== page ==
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    What is Excess Inventory?

    The term “excess inventory” refers to goods held in inventory which are not anticipated to be sold because the current supply exceeds consumer demand. Overstock often is blamed on overly optimistic demand forecasting, unexpected changes in consumer preferences, or an unexpected downturn in the economy. But in 2022, much of the blame falls on retailers and manufacturers who added record amounts of inventory early in the Covid-19 pandemic.

    In July 2022, inventory growth reached its highest level since July 1984, according to the Institute for Supply Management. Both retailers and manufacturers started increasing inventories at the beginning of the pandemic to cope with anticipated global supply chain disruptions. At the same time, high inflation and soaring prices have depressed consumer demand for goods that were ordered and placed in inventory months earlier. Consequently, excess inventory has become an even greater problem than it typically has been. Find out below why too much inventory is bad.

    Got Stuff? We buy surplus inventory and hard to recycle items. Call us before you send it to the landfill!

    Why Too Much Inventory Is a Bad Thing

    Profitability takes a hit when too much inventory is held. Research shows that holding excess inventory adds as much as 32% to a business’s annual operating costs and takes a big bite out of profits. The additional expenses directly resulting from excess inventory include the costs of storage, pilferage, maintenance, insurance, and so on.

    With a lot of cash tied up in excess inventory, cash flow suffers. There is less available to pay suppliers, and businesses can end up borrowing to pay for new inventory. The resulting interest expense lowers operating profits. And borrowing is a short-term solution that does not address the true long-term problem, particularly in an economic environment characterized by rising interest rates. With less cash available to invest in new inventory, sales and business growth both are inhibited.

    What to Do with Excess Inventory

    Obviously, the best solution is to avoid creating excess inventory in the first place. Demand forecasting and inventory management can be improved through the use of software tools. But just as important, businesses with excess inventory need a plan for moving it out and converting it to cash.

    Retailers routinely run promotional events and may move a fair amount of overstock items by cutting their price and running blowout sales. Or they may sell them through their own online store or social media pages or an online marketplace like eBay or Amazon. They can also look for another business willing to buy their entire excess inventory, which has the advantage of getting rid of it all at once rather than one unit at a time. Converting excess inventory to cash can be even more difficult for manufacturers, as they aren’t in the business of selling directly to consumers and need to find business customers that can buy large quantities.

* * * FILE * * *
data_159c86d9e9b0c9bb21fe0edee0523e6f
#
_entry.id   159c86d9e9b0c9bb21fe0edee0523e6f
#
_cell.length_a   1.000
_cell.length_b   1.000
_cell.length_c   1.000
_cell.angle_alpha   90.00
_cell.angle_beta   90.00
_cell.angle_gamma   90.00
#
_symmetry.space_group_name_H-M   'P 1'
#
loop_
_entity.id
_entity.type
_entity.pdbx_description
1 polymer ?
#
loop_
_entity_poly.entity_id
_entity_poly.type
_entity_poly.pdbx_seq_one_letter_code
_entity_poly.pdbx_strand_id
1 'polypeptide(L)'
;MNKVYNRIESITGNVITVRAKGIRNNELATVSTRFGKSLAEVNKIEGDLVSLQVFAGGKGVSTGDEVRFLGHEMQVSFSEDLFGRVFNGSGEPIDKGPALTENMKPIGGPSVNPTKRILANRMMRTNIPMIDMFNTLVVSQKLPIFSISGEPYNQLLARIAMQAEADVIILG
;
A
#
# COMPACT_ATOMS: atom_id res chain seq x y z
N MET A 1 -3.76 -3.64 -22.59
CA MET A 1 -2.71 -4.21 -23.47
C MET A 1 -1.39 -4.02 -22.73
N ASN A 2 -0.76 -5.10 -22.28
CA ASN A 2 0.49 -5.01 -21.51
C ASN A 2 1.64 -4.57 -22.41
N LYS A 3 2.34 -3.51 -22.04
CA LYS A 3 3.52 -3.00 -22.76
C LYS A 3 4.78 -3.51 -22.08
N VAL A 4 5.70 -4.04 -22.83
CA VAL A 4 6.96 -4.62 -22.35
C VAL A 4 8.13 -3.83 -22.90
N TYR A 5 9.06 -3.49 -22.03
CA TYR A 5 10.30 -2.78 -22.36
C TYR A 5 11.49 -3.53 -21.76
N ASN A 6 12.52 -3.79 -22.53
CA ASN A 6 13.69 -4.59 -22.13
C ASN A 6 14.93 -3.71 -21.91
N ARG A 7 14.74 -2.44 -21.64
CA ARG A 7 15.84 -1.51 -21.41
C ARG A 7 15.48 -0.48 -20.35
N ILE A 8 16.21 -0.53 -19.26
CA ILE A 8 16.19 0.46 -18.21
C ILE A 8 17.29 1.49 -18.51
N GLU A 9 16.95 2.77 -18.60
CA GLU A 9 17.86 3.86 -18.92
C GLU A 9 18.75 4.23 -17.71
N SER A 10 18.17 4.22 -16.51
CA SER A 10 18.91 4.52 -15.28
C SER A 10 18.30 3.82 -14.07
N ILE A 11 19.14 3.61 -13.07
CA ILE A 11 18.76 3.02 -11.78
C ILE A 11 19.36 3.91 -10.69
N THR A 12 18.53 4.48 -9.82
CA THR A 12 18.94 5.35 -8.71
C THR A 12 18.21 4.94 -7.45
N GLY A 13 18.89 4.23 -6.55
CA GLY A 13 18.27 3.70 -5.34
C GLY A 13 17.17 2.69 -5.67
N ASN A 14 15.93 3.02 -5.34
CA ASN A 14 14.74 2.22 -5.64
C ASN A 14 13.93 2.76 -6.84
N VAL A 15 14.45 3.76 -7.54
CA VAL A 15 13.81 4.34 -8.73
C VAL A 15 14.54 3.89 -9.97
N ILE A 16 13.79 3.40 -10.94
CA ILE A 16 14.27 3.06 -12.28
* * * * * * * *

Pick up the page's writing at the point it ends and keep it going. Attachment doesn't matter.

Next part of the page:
All of these methods of converting excess inventory to cash put the burden on businesses to find their own customers to purchase their overstock products. They can be time consuming and labor intensive, and ultimately they may not yield much cash.

    If you’re thinking there must be a better way to turn excess inventory into cash, there is. And that’s where we come in.

    How RepurposedMATERIALS Can Help

    Inventory liquidators make money by buying up overstock and reselling it at a profit. Liquidators either pay a flat amount for all of a business’s excess inventory or work on consignment, paying the business an agreed-upon percentage of the proceeds after selling all the overstock items. The liquidator finds the customers and handles the transportation and storage logistics, relieving the seller of those responsibilities and expenses.

    RepurposedMATERIALS operates a little differently than most liquidators. As our name suggests, we specialize in matching customers who have certain needs with products that can be repurposed to meet those needs. It’s essentially an exercise in creative thinking. That’s how surplus parachutes end up as sunshades in a playground, or brushes from street sweeping machines become backscratchers for cattle.